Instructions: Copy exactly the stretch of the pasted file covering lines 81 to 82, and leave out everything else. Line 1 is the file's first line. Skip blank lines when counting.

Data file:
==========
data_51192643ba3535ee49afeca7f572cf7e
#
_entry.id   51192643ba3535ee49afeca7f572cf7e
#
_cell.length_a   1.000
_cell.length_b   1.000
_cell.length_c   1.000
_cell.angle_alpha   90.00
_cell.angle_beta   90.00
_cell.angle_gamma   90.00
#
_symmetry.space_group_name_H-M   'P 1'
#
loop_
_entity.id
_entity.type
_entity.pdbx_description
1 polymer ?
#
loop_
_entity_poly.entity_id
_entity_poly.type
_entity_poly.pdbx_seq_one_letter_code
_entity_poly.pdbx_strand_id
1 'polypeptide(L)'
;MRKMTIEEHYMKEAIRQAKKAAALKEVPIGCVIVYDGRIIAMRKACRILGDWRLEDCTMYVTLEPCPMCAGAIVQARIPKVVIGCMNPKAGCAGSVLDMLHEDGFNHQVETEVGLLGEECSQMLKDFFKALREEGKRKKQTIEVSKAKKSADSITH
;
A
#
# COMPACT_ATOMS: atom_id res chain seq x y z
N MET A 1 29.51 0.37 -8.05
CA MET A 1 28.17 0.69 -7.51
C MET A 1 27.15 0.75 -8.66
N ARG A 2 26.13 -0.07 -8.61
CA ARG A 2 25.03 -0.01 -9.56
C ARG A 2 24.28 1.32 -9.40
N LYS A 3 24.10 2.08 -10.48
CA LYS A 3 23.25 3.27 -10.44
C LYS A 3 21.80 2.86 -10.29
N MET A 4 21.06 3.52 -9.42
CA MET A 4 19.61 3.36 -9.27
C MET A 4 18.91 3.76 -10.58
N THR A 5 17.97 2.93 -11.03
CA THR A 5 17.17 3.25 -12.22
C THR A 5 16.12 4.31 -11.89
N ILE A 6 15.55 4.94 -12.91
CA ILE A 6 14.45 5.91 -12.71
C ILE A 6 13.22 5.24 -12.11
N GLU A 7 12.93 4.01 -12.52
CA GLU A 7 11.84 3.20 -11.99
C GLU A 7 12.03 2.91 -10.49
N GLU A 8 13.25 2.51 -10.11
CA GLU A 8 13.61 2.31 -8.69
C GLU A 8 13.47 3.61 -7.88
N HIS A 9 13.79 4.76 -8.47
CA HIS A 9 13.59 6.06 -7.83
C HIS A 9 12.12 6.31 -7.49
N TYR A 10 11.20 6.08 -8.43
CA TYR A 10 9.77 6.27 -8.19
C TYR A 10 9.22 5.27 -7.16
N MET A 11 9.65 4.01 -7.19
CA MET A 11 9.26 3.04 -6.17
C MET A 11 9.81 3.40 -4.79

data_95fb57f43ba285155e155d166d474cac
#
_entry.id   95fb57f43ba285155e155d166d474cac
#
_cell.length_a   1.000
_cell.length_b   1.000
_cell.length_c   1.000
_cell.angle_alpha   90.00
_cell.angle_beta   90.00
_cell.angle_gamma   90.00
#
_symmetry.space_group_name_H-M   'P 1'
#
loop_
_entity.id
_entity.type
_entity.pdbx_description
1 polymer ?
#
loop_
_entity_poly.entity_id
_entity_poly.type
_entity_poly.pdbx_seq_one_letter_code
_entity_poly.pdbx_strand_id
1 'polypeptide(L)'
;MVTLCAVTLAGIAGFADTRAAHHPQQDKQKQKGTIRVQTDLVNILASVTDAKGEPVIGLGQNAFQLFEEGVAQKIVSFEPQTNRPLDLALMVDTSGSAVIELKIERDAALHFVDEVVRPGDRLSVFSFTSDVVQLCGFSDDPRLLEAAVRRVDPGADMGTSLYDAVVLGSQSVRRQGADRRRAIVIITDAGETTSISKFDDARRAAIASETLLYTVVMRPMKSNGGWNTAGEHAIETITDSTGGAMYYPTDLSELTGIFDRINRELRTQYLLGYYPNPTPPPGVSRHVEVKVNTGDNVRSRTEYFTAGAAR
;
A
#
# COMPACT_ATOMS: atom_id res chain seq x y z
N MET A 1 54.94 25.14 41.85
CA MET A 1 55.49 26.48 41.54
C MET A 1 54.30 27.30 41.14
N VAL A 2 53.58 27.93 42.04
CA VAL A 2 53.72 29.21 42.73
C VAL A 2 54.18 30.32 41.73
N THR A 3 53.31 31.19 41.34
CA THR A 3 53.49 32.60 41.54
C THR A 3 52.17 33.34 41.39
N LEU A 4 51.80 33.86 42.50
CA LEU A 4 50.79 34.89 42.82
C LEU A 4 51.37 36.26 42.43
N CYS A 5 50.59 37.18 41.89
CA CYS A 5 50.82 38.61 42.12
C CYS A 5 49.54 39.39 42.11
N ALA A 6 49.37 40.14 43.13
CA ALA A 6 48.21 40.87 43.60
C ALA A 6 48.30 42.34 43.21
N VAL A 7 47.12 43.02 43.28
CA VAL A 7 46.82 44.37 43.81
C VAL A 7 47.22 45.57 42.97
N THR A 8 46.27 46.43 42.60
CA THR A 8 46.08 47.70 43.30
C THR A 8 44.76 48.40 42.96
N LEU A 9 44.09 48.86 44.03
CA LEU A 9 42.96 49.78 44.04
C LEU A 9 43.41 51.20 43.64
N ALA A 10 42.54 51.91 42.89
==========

1 polymer ?
#